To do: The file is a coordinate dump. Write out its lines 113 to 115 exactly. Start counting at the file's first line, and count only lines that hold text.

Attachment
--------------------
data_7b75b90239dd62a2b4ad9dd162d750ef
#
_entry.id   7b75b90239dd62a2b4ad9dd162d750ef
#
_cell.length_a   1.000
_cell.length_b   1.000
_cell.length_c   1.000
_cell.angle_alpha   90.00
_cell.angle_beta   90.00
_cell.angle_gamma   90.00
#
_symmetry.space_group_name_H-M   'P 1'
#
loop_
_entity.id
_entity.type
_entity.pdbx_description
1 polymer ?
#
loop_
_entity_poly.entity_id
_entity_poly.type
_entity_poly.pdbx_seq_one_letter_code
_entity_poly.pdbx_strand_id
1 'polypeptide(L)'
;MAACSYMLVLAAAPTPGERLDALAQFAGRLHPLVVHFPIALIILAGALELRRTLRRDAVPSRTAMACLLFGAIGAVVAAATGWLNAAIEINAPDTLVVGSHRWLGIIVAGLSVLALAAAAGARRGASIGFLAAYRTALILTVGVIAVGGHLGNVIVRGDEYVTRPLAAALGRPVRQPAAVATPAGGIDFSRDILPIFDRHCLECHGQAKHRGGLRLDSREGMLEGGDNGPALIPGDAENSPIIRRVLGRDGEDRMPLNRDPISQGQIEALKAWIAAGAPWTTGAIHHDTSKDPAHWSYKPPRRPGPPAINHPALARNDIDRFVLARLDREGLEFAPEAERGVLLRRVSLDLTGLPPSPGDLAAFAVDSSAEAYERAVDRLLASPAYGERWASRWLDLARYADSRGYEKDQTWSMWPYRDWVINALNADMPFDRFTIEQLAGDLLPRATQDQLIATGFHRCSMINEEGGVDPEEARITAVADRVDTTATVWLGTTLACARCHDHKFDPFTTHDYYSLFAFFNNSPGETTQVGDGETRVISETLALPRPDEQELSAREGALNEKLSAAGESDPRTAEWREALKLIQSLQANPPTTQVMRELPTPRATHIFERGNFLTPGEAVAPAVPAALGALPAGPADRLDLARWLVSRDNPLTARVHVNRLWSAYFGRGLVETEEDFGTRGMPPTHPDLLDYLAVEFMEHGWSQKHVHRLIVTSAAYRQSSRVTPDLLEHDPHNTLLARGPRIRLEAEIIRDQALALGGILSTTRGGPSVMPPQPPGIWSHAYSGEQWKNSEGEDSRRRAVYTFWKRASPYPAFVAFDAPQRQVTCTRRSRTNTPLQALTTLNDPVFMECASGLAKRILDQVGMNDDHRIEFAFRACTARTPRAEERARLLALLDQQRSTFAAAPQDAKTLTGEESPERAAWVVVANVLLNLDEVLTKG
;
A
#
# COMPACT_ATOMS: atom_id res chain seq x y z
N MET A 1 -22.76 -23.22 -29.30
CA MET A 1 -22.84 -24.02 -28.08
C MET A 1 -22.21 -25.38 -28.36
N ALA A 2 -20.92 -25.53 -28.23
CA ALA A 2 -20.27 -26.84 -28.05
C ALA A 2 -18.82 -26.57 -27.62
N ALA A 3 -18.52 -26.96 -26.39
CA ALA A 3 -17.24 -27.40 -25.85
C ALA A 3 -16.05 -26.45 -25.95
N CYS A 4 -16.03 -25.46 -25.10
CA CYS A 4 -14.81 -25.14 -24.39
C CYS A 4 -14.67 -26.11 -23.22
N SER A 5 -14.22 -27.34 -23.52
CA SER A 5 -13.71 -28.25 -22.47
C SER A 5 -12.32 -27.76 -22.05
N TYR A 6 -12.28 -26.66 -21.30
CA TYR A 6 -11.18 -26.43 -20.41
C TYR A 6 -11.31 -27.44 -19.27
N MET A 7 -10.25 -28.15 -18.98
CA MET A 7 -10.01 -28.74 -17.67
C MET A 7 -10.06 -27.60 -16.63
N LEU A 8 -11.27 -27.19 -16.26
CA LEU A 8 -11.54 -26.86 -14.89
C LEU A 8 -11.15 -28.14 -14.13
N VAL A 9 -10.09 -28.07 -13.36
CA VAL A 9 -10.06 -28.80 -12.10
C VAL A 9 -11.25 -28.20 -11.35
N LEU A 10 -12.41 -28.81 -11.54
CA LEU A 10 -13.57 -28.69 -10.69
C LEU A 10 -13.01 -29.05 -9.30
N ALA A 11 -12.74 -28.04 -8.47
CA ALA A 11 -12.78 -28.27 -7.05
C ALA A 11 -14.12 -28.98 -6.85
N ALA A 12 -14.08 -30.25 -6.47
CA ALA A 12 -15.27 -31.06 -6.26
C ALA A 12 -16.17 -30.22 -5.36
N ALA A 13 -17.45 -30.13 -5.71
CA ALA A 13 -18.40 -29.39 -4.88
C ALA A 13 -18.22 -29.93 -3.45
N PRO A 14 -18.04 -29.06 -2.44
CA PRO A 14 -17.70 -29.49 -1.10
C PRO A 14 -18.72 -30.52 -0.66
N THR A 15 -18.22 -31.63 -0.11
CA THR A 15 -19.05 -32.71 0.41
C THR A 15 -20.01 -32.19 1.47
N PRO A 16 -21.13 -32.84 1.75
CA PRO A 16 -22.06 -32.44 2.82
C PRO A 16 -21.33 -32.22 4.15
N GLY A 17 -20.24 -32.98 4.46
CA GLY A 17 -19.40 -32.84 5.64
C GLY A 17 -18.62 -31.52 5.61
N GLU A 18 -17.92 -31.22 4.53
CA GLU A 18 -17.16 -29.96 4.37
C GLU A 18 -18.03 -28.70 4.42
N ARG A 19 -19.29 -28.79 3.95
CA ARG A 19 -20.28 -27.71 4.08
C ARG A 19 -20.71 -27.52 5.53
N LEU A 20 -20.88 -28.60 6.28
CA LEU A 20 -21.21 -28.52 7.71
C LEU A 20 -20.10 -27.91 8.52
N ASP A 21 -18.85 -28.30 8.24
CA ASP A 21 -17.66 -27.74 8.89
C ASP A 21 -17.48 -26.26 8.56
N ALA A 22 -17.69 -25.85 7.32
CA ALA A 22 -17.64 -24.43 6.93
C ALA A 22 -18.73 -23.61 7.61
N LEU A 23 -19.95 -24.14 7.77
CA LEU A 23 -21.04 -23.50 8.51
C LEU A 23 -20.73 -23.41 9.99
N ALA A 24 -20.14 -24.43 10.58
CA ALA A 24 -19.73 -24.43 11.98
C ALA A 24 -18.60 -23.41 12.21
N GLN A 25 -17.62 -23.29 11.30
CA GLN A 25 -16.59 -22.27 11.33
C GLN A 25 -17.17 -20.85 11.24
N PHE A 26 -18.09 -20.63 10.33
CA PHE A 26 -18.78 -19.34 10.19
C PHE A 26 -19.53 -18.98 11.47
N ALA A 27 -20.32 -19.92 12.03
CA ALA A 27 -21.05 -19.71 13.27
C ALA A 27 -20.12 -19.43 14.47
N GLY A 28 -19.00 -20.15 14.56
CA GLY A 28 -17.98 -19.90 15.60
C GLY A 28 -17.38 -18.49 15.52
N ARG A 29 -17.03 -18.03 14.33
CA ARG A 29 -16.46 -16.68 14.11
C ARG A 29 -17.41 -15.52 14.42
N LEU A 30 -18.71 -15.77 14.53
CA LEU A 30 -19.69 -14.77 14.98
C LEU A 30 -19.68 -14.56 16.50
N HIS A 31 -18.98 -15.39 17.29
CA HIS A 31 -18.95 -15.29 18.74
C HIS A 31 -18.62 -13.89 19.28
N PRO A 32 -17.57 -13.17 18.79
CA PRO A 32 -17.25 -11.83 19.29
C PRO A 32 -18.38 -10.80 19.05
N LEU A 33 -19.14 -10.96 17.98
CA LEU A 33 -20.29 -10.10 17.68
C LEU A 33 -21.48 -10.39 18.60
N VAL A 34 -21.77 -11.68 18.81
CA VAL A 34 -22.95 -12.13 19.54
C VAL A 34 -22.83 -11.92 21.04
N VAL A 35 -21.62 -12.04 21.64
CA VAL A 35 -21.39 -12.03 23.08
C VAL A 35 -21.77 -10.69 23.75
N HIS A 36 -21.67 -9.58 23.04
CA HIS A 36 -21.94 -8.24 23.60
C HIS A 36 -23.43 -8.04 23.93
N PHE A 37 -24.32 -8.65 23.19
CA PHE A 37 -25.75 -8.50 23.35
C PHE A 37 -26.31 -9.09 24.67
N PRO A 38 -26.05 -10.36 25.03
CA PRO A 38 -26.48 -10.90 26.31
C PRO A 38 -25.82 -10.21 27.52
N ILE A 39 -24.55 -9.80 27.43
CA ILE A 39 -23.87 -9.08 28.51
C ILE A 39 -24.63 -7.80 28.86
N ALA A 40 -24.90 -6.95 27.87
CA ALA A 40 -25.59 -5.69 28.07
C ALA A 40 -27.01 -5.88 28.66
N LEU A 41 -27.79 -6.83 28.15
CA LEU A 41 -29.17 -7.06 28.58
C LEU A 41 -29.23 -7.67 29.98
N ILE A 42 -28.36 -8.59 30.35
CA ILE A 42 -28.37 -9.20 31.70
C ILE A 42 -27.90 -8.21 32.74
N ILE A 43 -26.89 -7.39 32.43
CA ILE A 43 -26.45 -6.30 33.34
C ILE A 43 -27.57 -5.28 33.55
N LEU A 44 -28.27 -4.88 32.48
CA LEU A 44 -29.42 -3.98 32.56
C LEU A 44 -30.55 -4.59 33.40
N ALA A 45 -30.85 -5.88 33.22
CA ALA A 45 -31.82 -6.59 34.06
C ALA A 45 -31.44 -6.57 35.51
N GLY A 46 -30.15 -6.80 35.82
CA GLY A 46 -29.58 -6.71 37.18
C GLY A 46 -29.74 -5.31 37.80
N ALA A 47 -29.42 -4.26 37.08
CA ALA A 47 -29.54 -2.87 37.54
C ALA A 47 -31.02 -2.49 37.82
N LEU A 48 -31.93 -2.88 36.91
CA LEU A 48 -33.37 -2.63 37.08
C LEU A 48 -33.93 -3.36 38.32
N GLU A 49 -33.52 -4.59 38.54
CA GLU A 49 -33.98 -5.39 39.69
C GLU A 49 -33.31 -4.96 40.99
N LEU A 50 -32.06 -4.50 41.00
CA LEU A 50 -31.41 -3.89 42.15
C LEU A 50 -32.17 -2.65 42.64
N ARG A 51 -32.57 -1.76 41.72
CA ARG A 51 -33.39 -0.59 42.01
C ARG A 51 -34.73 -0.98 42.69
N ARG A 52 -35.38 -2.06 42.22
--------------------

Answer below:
CA GLY A 28 -17.98 -19.90 15.60
C GLY A 28 -17.38 -18.49 15.52
N ARG A 29 -17.03 -18.03 14.33